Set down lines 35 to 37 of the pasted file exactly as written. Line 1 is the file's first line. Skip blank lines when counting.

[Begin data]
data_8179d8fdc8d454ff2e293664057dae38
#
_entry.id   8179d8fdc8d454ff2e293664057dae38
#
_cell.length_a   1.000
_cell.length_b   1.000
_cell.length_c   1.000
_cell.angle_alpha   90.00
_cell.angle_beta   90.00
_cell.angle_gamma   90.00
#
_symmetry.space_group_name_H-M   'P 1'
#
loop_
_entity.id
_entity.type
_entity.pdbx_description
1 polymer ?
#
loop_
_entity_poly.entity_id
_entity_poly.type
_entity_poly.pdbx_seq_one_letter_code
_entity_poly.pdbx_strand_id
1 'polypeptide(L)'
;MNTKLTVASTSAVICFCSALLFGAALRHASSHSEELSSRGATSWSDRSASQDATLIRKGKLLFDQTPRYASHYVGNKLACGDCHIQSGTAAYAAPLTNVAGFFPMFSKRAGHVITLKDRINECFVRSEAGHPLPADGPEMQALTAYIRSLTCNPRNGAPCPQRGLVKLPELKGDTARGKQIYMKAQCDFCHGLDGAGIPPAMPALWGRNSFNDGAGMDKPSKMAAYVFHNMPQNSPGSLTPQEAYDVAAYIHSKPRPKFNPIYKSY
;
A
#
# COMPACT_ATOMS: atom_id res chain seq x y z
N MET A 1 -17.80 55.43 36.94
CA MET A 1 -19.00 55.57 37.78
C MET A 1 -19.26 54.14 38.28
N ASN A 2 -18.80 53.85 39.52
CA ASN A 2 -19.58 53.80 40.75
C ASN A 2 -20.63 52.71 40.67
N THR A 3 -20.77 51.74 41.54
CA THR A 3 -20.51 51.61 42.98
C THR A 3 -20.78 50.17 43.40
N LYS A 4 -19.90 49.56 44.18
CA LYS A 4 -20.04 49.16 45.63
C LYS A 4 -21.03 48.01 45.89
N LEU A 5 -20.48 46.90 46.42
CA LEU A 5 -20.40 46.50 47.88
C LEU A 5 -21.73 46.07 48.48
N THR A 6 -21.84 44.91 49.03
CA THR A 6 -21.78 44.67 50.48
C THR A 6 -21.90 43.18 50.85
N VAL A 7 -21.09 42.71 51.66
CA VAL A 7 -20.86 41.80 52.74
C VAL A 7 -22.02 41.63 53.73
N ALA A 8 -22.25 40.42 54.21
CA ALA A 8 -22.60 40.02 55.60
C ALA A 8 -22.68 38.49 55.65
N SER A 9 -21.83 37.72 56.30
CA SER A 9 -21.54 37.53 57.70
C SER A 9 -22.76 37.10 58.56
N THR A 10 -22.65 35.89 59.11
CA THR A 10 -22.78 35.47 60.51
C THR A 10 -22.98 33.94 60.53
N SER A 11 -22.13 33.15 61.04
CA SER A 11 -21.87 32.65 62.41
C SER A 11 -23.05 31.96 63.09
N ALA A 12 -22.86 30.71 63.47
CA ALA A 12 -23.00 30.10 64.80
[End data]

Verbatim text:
CA ASN A 2 -19.58 53.80 40.75
C ASN A 2 -20.63 52.71 40.67
N THR A 3 -20.77 51.74 41.54